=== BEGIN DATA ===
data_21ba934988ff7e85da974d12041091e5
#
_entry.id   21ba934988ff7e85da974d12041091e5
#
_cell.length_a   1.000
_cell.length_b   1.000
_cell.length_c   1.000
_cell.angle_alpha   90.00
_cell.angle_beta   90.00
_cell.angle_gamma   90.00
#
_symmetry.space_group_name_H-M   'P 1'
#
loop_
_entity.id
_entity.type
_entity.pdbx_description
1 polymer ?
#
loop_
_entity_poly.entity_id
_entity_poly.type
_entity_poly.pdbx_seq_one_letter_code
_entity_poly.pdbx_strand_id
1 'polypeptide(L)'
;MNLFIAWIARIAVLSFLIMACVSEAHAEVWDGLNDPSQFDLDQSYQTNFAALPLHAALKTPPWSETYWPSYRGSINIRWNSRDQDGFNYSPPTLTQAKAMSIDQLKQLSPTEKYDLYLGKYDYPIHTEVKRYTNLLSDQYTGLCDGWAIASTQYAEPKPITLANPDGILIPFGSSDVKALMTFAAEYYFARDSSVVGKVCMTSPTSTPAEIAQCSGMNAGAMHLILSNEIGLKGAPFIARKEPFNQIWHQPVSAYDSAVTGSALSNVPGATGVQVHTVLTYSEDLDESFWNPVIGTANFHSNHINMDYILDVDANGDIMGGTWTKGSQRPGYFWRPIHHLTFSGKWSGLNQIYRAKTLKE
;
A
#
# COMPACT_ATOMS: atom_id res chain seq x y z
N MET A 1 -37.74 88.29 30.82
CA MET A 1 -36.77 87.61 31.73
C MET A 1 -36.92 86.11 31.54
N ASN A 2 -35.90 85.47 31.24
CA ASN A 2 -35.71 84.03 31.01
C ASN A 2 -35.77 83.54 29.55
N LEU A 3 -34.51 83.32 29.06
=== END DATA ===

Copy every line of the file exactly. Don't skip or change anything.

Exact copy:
data_21ba934988ff7e85da974d12041091e5
#
_entry.id   21ba934988ff7e85da974d12041091e5
#
_cell.length_a   1.000
_cell.length_b   1.000
_cell.length_c   1.000
_cell.angle_alpha   90.00
_cell.angle_beta   90.00
_cell.angle_gamma   90.00
#
_symmetry.space_group_name_H-M   'P 1'
#
loop_
_entity.id
_entity.type
_entity.pdbx_description
1 polymer ?
#
loop_
_entity_poly.entity_id
_entity_poly.type
_entity_poly.pdbx_seq_one_letter_code
_entity_poly.pdbx_strand_id
1 'polypeptide(L)'
;MNLFIAWIARIAVLSFLIMACVSEAHAEVWDGLNDPSQFDLDQSYQTNFAALPLHAALKTPPWSETYWPSYRGSINIRWNSRDQDGFNYSPPTLTQAKAMSIDQLKQLSPTEKYDLYLGKYDYPIHTEVKRYTNLLSDQYTGLCDGWAIASTQYAEPKPITLANPDGILIPFGSSDVKALMTFAAEYYFARDSSVVGKVCMTSPTSTPAEIAQCSGMNAGAMHLILSNEIGLKGAPFIARKEPFNQIWHQPVSAYDSAVTGSALSNVPGATGVQVHTVLTYSEDLDESFWNPVIGTANFHSNHINMDYILDVDANGDIMGGTWTKGSQRPGYFWRPIHHLTFSGKWSGLNQIYRAKTLKE
;
A
#
# COMPACT_ATOMS: atom_id res chain seq x y z
N MET A 1 -37.74 88.29 30.82
CA MET A 1 -36.77 87.61 31.73
C MET A 1 -36.92 86.11 31.54
N ASN A 2 -35.90 85.47 31.24
CA ASN A 2 -35.71 84.03 31.01
C ASN A 2 -35.77 83.54 29.55
N LEU A 3 -34.51 83.32 29.06